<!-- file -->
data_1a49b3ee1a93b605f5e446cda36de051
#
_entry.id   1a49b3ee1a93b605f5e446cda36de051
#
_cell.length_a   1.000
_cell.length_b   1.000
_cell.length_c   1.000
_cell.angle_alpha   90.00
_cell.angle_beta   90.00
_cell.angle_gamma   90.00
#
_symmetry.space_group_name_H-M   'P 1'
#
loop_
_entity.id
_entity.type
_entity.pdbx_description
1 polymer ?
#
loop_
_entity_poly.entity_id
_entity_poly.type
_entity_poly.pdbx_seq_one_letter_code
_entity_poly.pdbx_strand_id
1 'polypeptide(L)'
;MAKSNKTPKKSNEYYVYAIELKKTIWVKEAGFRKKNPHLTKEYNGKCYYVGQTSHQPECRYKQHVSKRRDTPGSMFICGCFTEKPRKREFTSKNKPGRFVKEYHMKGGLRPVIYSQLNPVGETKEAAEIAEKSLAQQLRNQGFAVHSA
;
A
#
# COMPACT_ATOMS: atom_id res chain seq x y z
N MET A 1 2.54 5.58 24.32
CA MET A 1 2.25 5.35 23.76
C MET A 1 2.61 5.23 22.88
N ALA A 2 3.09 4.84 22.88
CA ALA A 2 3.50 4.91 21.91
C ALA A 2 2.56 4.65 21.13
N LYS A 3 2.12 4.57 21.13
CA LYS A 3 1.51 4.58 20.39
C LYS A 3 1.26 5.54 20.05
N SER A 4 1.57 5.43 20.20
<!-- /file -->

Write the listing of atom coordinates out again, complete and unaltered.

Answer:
data_1a49b3ee1a93b605f5e446cda36de051
#
_entry.id   1a49b3ee1a93b605f5e446cda36de051
#
_cell.length_a   1.000
_cell.length_b   1.000
_cell.length_c   1.000
_cell.angle_alpha   90.00
_cell.angle_beta   90.00
_cell.angle_gamma   90.00
#
_symmetry.space_group_name_H-M   'P 1'
#
loop_
_entity.id
_entity.type
_entity.pdbx_description
1 polymer ?
#
loop_
_entity_poly.entity_id
_entity_poly.type
_entity_poly.pdbx_seq_one_letter_code
_entity_poly.pdbx_strand_id
1 'polypeptide(L)'
;MAKSNKTPKKSNEYYVYAIELKKTIWVKEAGFRKKNPHLTKEYNGKCYYVGQTSHQPECRYKQHVSKRRDTPGSMFICGCFTEKPRKREFTSKNKPGRFVKEYHMKGGLRPVIYSQLNPVGETKEAAEIAEKSLAQQLRNQGFAVHSA
;
A
#
# COMPACT_ATOMS: atom_id res chain seq x y z
N MET A 1 2.54 5.58 24.32
CA MET A 1 2.25 5.35 23.76
C MET A 1 2.61 5.23 22.88
N ALA A 2 3.09 4.84 22.88
CA ALA A 2 3.50 4.91 21.91
C ALA A 2 2.56 4.65 21.13
N LYS A 3 2.12 4.57 21.13
CA LYS A 3 1.51 4.58 20.39
C LYS A 3 1.26 5.54 20.05
N SER A 4 1.57 5.43 20.20